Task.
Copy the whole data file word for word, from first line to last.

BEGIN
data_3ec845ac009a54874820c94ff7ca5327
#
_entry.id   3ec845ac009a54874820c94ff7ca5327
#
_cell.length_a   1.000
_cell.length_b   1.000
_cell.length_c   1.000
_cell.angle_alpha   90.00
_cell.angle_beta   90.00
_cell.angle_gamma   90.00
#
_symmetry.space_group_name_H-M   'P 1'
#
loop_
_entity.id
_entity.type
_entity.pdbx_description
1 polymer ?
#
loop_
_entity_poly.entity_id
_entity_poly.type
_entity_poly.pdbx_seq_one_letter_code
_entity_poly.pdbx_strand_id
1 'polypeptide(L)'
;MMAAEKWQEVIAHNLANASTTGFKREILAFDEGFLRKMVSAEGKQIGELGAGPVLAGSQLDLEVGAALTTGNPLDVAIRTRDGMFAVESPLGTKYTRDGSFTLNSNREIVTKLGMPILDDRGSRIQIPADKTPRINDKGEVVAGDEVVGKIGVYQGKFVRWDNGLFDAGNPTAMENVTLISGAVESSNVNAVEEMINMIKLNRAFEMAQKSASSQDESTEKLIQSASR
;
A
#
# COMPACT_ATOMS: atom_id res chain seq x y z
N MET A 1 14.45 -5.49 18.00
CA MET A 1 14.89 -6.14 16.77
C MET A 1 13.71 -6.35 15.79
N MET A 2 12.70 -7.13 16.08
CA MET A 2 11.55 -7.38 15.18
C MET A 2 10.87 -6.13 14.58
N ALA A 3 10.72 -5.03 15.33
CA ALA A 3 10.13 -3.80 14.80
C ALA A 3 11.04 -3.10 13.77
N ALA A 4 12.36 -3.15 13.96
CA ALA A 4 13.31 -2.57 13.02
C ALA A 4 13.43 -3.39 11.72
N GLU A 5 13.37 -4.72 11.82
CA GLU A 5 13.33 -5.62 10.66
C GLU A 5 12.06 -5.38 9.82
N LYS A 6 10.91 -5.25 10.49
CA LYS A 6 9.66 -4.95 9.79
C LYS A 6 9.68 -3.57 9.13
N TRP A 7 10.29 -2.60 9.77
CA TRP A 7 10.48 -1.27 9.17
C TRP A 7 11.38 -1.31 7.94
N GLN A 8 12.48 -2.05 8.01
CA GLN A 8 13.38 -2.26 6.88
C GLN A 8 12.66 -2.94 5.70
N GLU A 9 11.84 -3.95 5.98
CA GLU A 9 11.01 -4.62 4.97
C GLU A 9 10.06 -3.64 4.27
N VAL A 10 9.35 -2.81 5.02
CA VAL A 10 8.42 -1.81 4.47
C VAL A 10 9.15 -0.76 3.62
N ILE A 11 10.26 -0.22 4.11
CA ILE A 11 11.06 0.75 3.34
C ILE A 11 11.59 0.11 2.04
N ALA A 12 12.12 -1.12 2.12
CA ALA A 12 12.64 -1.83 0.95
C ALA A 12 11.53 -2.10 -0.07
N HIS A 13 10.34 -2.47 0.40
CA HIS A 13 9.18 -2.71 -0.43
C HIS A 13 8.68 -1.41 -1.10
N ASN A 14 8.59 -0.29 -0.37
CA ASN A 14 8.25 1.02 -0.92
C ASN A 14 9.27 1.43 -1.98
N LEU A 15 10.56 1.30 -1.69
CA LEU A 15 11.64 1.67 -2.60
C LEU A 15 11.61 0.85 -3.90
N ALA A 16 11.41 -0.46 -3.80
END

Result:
data_3ec845ac009a54874820c94ff7ca5327
#
_entry.id   3ec845ac009a54874820c94ff7ca5327
#
_cell.length_a   1.000
_cell.length_b   1.000
_cell.length_c   1.000
_cell.angle_alpha   90.00
_cell.angle_beta   90.00
_cell.angle_gamma   90.00
#
_symmetry.space_group_name_H-M   'P 1'
#
loop_
_entity.id
_entity.type
_entity.pdbx_description
1 polymer ?
#
loop_
_entity_poly.entity_id
_entity_poly.type
_entity_poly.pdbx_seq_one_letter_code
_entity_poly.pdbx_strand_id
1 'polypeptide(L)'
;MMAAEKWQEVIAHNLANASTTGFKREILAFDEGFLRKMVSAEGKQIGELGAGPVLAGSQLDLEVGAALTTGNPLDVAIRTRDGMFAVESPLGTKYTRDGSFTLNSNREIVTKLGMPILDDRGSRIQIPADKTPRINDKGEVVAGDEVVGKIGVYQGKFVRWDNGLFDAGNPTAMENVTLISGAVESSNVNAVEEMINMIKLNRAFEMAQKSASSQDESTEKLIQSASR
;
A
#
# COMPACT_ATOMS: atom_id res chain seq x y z
N MET A 1 14.45 -5.49 18.00
CA MET A 1 14.89 -6.14 16.77
C MET A 1 13.71 -6.35 15.79
N MET A 2 12.70 -7.13 16.08
CA MET A 2 11.55 -7.38 15.18
C MET A 2 10.87 -6.13 14.58
N ALA A 3 10.72 -5.03 15.33
CA ALA A 3 10.13 -3.80 14.80
C ALA A 3 11.04 -3.10 13.77
N ALA A 4 12.36 -3.15 13.96
CA ALA A 4 13.31 -2.57 13.02
C ALA A 4 13.43 -3.39 11.72
N GLU A 5 13.37 -4.72 11.82
CA GLU A 5 13.33 -5.62 10.66
C GLU A 5 12.06 -5.38 9.82
N LYS A 6 10.91 -5.25 10.49
CA LYS A 6 9.66 -4.95 9.79
C LYS A 6 9.68 -3.57 9.13
N TRP A 7 10.29 -2.60 9.77
CA TRP A 7 10.48 -1.27 9.17
C TRP A 7 11.38 -1.31 7.94
N GLN A 8 12.48 -2.05 8.01
CA GLN A 8 13.38 -2.26 6.88
C GLN A 8 12.66 -2.94 5.70
N GLU A 9 11.84 -3.95 5.98
CA GLU A 9 11.01 -4.62 4.97
C GLU A 9 10.06 -3.64 4.27
N VAL A 10 9.35 -2.81 5.02
CA VAL A 10 8.42 -1.81 4.47
C VAL A 10 9.15 -0.76 3.62
N ILE A 11 10.26 -0.22 4.11
CA ILE A 11 11.06 0.75 3.34
C ILE A 11 11.59 0.11 2.04
N ALA A 12 12.12 -1.12 2.12
CA ALA A 12 12.64 -1.83 0.95
C ALA A 12 11.53 -2.10 -0.07
N HIS A 13 10.34 -2.47 0.40
CA HIS A 13 9.18 -2.71 -0.43
C HIS A 13 8.68 -1.41 -1.10
N ASN A 14 8.59 -0.29 -0.37
CA ASN A 14 8.25 1.02 -0.92
C ASN A 14 9.27 1.43 -1.98
N LEU A 15 10.56 1.30 -1.69
CA LEU A 15 11.64 1.67 -2.60
C LEU A 15 11.61 0.85 -3.90
N ALA A 16 11.41 -0.46 -3.80